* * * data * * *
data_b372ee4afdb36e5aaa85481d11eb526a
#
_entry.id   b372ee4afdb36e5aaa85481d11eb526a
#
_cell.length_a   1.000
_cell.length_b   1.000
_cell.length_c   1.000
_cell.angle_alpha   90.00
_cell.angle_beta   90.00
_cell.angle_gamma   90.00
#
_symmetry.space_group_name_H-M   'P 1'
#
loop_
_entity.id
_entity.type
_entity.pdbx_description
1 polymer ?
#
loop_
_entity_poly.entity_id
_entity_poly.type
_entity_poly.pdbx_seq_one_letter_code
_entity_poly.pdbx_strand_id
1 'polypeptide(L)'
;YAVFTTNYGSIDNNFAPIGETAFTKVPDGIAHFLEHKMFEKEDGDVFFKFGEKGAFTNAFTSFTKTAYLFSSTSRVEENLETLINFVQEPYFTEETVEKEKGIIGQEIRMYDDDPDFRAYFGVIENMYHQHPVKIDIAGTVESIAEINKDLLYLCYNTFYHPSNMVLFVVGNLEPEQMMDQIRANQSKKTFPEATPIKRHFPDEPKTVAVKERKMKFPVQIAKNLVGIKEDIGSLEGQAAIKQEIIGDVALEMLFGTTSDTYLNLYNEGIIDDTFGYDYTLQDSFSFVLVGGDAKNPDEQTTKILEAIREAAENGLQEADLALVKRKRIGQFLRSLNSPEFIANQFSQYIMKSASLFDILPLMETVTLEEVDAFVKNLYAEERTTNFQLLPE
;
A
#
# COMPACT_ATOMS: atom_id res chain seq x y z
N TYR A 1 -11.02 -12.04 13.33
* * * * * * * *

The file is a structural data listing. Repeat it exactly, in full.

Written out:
data_b372ee4afdb36e5aaa85481d11eb526a
#
_entry.id   b372ee4afdb36e5aaa85481d11eb526a
#
_cell.length_a   1.000
_cell.length_b   1.000
_cell.length_c   1.000
_cell.angle_alpha   90.00
_cell.angle_beta   90.00
_cell.angle_gamma   90.00
#
_symmetry.space_group_name_H-M   'P 1'
#
loop_
_entity.id
_entity.type
_entity.pdbx_description
1 polymer ?
#
loop_
_entity_poly.entity_id
_entity_poly.type
_entity_poly.pdbx_seq_one_letter_code
_entity_poly.pdbx_strand_id
1 'polypeptide(L)'
;YAVFTTNYGSIDNNFAPIGETAFTKVPDGIAHFLEHKMFEKEDGDVFFKFGEKGAFTNAFTSFTKTAYLFSSTSRVEENLETLINFVQEPYFTEETVEKEKGIIGQEIRMYDDDPDFRAYFGVIENMYHQHPVKIDIAGTVESIAEINKDLLYLCYNTFYHPSNMVLFVVGNLEPEQMMDQIRANQSKKTFPEATPIKRHFPDEPKTVAVKERKMKFPVQIAKNLVGIKEDIGSLEGQAAIKQEIIGDVALEMLFGTTSDTYLNLYNEGIIDDTFGYDYTLQDSFSFVLVGGDAKNPDEQTTKILEAIREAAENGLQEADLALVKRKRIGQFLRSLNSPEFIANQFSQYIMKSASLFDILPLMETVTLEEVDAFVKNLYAEERTTNFQLLPE
;
A
#
# COMPACT_ATOMS: atom_id res chain seq x y z
N TYR A 1 -11.02 -12.04 13.33